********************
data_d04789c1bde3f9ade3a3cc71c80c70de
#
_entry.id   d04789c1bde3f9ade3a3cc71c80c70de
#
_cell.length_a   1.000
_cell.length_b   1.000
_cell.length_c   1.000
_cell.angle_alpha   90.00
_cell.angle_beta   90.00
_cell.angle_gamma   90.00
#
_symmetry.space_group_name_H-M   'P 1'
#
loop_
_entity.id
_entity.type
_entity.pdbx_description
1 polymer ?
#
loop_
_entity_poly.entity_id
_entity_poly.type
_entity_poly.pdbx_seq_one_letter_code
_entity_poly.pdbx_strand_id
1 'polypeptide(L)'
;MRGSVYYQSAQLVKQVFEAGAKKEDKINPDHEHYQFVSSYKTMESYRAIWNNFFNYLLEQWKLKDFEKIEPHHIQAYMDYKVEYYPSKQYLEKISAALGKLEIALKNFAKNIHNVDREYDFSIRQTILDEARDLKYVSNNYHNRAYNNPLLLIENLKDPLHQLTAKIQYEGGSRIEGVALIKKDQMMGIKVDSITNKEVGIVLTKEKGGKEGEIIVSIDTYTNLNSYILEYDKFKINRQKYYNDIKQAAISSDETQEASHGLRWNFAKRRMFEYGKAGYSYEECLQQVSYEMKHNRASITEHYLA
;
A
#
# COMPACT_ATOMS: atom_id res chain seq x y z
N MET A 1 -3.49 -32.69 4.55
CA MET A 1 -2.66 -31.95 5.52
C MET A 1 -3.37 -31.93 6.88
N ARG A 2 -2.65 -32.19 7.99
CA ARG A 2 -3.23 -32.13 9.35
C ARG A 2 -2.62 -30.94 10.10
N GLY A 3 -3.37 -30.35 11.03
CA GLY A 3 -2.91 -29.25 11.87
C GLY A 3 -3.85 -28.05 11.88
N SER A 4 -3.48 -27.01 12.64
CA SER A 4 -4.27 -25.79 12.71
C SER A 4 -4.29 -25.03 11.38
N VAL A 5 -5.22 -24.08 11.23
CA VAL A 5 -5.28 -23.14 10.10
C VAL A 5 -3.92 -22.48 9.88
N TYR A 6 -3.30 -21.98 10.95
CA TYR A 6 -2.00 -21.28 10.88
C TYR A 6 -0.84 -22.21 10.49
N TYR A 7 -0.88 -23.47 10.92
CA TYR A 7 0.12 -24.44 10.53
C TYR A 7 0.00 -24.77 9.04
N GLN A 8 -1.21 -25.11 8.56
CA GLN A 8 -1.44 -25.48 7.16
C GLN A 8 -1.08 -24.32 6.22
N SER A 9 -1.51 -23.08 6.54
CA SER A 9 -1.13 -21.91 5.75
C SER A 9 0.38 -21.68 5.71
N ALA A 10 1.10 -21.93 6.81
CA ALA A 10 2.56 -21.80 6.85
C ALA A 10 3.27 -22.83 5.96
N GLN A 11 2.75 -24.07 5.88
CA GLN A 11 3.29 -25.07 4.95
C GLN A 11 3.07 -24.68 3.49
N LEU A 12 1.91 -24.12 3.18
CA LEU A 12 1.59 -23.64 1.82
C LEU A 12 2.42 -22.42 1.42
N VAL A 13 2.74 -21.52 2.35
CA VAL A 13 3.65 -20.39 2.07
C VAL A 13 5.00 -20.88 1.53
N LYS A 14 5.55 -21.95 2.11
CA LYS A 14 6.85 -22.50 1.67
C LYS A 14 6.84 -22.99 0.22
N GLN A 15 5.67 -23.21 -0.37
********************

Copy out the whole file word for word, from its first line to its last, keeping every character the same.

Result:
data_d04789c1bde3f9ade3a3cc71c80c70de
#
_entry.id   d04789c1bde3f9ade3a3cc71c80c70de
#
_cell.length_a   1.000
_cell.length_b   1.000
_cell.length_c   1.000
_cell.angle_alpha   90.00
_cell.angle_beta   90.00
_cell.angle_gamma   90.00
#
_symmetry.space_group_name_H-M   'P 1'
#
loop_
_entity.id
_entity.type
_entity.pdbx_description
1 polymer ?
#
loop_
_entity_poly.entity_id
_entity_poly.type
_entity_poly.pdbx_seq_one_letter_code
_entity_poly.pdbx_strand_id
1 'polypeptide(L)'
;MRGSVYYQSAQLVKQVFEAGAKKEDKINPDHEHYQFVSSYKTMESYRAIWNNFFNYLLEQWKLKDFEKIEPHHIQAYMDYKVEYYPSKQYLEKISAALGKLEIALKNFAKNIHNVDREYDFSIRQTILDEARDLKYVSNNYHNRAYNNPLLLIENLKDPLHQLTAKIQYEGGSRIEGVALIKKDQMMGIKVDSITNKEVGIVLTKEKGGKEGEIIVSIDTYTNLNSYILEYDKFKINRQKYYNDIKQAAISSDETQEASHGLRWNFAKRRMFEYGKAGYSYEECLQQVSYEMKHNRASITEHYLA
;
A
#
# COMPACT_ATOMS: atom_id res chain seq x y z
N MET A 1 -3.49 -32.69 4.55
CA MET A 1 -2.66 -31.95 5.52
C MET A 1 -3.37 -31.93 6.88
N ARG A 2 -2.65 -32.19 7.99
CA ARG A 2 -3.23 -32.13 9.35
C ARG A 2 -2.62 -30.94 10.10
N GLY A 3 -3.37 -30.35 11.03
CA GLY A 3 -2.91 -29.25 11.87
C GLY A 3 -3.85 -28.05 11.88
N SER A 4 -3.48 -27.01 12.64
CA SER A 4 -4.27 -25.79 12.71
C SER A 4 -4.29 -25.03 11.38
N VAL A 5 -5.22 -24.08 11.23
CA VAL A 5 -5.28 -23.14 10.10
C VAL A 5 -3.92 -22.48 9.88
N TYR A 6 -3.30 -21.98 10.95
CA TYR A 6 -2.00 -21.28 10.88
C TYR A 6 -0.84 -22.21 10.49
N TYR A 7 -0.88 -23.47 10.92
CA TYR A 7 0.12 -24.44 10.53
C TYR A 7 0.00 -24.77 9.04
N GLN A 8 -1.21 -25.11 8.56
CA GLN A 8 -1.44 -25.48 7.16
C GLN A 8 -1.08 -24.32 6.22
N SER A 9 -1.51 -23.08 6.54
CA SER A 9 -1.13 -21.91 5.75
C SER A 9 0.38 -21.68 5.71
N ALA A 10 1.10 -21.93 6.81
CA ALA A 10 2.56 -21.80 6.85
C ALA A 10 3.27 -22.83 5.96
N GLN A 11 2.75 -24.07 5.88
CA GLN A 11 3.29 -25.07 4.95
C GLN A 11 3.07 -24.68 3.49
N LEU A 12 1.91 -24.12 3.18
CA LEU A 12 1.59 -23.64 1.82
C LEU A 12 2.42 -22.42 1.42
N VAL A 13 2.74 -21.52 2.35
CA VAL A 13 3.65 -20.39 2.07
C VAL A 13 5.00 -20.88 1.53
N LYS A 14 5.55 -21.95 2.11
CA LYS A 14 6.85 -22.50 1.67
C LYS A 14 6.84 -22.99 0.22
N GLN A 15 5.67 -23.21 -0.37